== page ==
New Model to Predict Recurrence After Endoscopic Mucosal Resection of Non-pedunculated Colonic Polyps ≥ 20 mm

Dig Dis Sci. 2023 Oct;68(10):3935-3942. doi: 10.1007/s10620-023-08054-5. Epub 2023 Aug 7.


Background: Polyp recurrence is common after endoscopic mucosal resection (EMR) of non-pedunculated colonic polyps ≥ 20 mm. Two models haven been published for polyp recurrence prediction: Sydney EMR recurrence tool (SERT) and the size, morphology, colonic site, and access to target (SMSA) score. None of these models have been evaluated in a real-world United States (U.S.) cohort. We aimed to evaluate the external validity of these two models and develop a new model.

Methods: Retrospective cohort study of patients with non-pedunculated polyps ≥ 20 mm that underwent EMR between 1/1/2012 and 6/30/2020. Univariate and multivariate analysis were performed to identify predictors of polyp recurrence to build a new model. Receiver Operating Characteristic (ROC) curves for the new model, SERT and a modified version of SMSA were derived and compared.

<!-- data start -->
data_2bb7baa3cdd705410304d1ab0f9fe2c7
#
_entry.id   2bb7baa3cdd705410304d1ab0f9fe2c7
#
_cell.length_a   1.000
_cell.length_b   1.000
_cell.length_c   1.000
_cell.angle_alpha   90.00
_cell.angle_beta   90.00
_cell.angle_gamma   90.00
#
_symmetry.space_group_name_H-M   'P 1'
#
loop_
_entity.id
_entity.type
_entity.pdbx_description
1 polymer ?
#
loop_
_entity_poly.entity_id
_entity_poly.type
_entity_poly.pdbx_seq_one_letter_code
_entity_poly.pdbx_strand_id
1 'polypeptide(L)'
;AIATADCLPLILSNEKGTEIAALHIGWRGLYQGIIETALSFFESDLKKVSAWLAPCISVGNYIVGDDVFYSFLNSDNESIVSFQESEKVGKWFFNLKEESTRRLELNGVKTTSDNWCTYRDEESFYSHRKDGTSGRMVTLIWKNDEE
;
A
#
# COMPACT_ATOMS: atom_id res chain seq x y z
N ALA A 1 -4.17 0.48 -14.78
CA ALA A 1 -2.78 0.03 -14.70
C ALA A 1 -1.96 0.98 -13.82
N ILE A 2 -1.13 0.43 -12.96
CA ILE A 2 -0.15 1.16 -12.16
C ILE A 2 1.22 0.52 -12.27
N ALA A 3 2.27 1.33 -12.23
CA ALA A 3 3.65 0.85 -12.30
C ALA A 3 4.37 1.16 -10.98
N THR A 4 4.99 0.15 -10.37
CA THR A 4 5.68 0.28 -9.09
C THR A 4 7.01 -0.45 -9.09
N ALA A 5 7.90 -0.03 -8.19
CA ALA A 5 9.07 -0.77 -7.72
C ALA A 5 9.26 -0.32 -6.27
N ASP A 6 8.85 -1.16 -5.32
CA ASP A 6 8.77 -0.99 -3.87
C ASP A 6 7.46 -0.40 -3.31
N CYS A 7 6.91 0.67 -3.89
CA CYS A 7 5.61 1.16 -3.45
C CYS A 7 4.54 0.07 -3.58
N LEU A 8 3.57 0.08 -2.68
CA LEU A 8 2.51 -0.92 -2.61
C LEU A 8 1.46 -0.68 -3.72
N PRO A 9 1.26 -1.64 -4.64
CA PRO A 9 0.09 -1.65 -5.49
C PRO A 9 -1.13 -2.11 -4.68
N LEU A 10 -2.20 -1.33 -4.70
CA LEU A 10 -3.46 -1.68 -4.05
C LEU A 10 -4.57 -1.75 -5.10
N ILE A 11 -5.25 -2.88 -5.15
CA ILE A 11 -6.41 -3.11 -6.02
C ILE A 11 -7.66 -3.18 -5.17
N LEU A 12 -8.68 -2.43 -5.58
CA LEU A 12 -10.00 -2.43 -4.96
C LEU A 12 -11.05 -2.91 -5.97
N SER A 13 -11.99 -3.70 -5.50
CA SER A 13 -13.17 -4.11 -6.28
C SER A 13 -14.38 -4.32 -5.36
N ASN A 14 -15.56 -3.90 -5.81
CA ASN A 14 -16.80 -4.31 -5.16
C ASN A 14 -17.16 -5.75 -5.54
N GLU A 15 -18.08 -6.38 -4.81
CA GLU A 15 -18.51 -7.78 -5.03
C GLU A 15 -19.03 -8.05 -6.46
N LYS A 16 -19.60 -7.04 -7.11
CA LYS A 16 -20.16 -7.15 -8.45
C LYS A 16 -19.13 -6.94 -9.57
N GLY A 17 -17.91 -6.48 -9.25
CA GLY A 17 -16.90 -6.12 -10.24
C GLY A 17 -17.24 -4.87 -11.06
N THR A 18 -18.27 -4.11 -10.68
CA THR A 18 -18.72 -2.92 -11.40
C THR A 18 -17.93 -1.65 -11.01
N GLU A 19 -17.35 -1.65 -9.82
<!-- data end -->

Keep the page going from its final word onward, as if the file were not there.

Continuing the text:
Results: A total of 461 polyps from 461 unique patients were included for analysis. The average polyp size was 29.1 ± 12.4 mm. Recurrence rate at first or second surveillance colonoscopy was 29.0% at a 15.6 months median follow up (IQR 12.3-17.4). A model was created with 4 variables from index colonoscopy: size > 40 mm, tubulovillous adenoma histology, right colon location and piecemeal resection. ROC curves showed that the Area Under the ROC (AUC) for the new model was 0.618, for SERT 0.538 and for mSMSA 0.550.

Conclusion: SERT score and mSMSA have poor external validity to predict polyp recurrence after EMR of non-pedunculated polyps > 20 mm. Our new model is simpler and performs better in this multiethnic, non-referral cohort from the U.S.

Keywords: Colonic polyp recurrence; Colonic polyps; Endoscopic mucosal resection; Gastrointestinal endoscopy.

MeSH terms

  • Colonic Polyps* / pathology
  • Colonic Polyps* / surgery
  • Colonoscopy
  • Colorectal Neoplasms* / pathology
  • Endoscopic Mucosal Resection*
  • Humans
  • Retrospective Studies